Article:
[Haskell-cafe] type inference question
minh thu
noteed at gmail.com
Fri Oct 9 08:58:44 EDT 2009
2009/10/9 wren ng thornton <wren at freegeek.org>:
> Cristiano Paris wrote:
>>
>> On Thu, Oct 8, 2009 at 12:48 PM, Lennart Augustsson wrote:
>>>
>>> The reason a gets a single type is the monomorphism restriction (read
>>> the report).
>>> Using NoMonomorphismRestriction your example with a works fine.
>>
>> Could you explain why, under NoMonomorphismRestriction, this typechecks:
>>
>> let a = 1 in (a + (1 :: Int),a + (1 :: Float))
>>
>> while this not:
>>
>> foo :: Num a => a -> (Int,Float)
>> foo k = (k + (1 :: Int), k + (1.0 :: Float))
>
>
> Because lambda-binding is always[1] monomorphic, whereas let-binding can be
> polymorphic. This distinction is the reason for introducing let-binding in
> the first place. If let-bindings weren't allowed to be polymorphic (or if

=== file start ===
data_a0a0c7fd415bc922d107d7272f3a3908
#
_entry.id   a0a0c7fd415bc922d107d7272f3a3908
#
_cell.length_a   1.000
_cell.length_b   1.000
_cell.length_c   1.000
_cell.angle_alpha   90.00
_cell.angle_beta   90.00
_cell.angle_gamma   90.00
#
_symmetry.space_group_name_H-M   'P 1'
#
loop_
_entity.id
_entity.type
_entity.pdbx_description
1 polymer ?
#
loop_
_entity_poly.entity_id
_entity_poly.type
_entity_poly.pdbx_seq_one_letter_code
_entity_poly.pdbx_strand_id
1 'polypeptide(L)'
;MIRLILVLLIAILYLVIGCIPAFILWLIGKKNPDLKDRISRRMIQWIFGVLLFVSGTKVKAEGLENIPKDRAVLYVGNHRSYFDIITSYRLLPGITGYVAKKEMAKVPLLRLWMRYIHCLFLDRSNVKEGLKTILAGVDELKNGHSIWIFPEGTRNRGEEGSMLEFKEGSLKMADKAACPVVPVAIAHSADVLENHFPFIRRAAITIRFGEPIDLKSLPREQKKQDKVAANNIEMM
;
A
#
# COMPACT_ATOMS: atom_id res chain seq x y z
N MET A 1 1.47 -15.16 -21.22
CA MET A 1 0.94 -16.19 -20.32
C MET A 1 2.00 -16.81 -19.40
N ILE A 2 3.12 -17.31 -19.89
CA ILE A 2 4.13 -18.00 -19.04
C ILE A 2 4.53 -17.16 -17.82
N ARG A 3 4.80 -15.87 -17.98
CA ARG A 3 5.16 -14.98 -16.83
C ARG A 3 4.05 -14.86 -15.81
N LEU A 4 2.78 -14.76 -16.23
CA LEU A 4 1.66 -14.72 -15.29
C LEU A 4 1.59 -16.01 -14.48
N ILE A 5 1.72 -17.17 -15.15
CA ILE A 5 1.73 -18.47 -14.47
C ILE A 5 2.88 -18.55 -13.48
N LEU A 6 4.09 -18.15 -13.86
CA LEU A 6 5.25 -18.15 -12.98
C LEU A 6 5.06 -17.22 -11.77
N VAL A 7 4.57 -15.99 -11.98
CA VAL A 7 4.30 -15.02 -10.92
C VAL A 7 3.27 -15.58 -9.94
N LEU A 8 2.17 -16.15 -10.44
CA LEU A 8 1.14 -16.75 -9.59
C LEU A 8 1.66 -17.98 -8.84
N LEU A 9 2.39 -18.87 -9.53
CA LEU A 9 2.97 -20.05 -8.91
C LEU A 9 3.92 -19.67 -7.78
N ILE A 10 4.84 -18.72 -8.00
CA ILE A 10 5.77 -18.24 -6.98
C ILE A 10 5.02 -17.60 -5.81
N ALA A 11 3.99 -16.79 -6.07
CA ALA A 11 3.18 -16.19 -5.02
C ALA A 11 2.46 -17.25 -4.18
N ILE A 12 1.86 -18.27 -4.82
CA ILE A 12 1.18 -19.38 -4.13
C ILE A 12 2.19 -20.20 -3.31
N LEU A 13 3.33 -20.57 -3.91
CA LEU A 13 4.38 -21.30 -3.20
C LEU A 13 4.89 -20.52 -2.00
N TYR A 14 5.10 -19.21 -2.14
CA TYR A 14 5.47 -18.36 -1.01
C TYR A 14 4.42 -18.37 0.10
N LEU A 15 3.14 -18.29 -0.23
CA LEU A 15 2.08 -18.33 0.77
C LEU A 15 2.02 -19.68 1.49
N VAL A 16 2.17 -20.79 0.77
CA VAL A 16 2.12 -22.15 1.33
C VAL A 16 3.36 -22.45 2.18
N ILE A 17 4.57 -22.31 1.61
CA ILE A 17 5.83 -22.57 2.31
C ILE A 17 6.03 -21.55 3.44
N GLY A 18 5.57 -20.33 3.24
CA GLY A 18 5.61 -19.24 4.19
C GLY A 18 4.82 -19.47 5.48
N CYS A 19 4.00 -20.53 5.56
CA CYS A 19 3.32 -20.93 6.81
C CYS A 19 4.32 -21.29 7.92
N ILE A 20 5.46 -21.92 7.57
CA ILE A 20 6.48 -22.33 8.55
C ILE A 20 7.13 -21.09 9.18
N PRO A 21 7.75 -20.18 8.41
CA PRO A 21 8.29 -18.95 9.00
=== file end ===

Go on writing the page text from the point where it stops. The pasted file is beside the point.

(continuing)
> lambda-bindings were allowed to be) then we could desugar "let x = e in f"
> into "(\x -> f) $ e" and simplify the core language.[2]
As it turns out, section 31.6 Why Let and not Lambda of PLAI [*]
explains why lambda-bindings are treated monomorphically.
[*] http://www.cs.brown.edu/~sk/Publications/Books/ProgLangs/
> Milner's original paper[3] on the topic is still a good introduction to the
> field. He couldn't take advantage of subsequent work, so his notation is a
> bit outdated (though still understandable). If you're familiar with the
> details behind System F, etc. then you should be able to massage the paper
> into more modern notation in order to discuss issues like where and how
> Rank-2 polymorphism fits in.
>
>
>
> [1] That is, under the Hindley--Milner type system. If we add Rank-2 (or
> Rank-N) polymorphism then lambdas can bind polymorphic values.
>
> [2] There's a wrinkle with simplifying the core here. Let-binding is often
> introduced in tandem with a special form for declaring recursive values and
> mutually recursive groups. Usually this form is simplified somewhat as in
> ML's "let rec" or Haskell's invisible laziness recursion. If we remove "let"
> then we'll want to use the general version of "rec" and will need to be
> explicit about it.
>
> [3] http://citeseerx.ist.psu.edu/viewdoc/summary?doi=10.1.1.67.5276
>
> --
> Live well,
> ~wren
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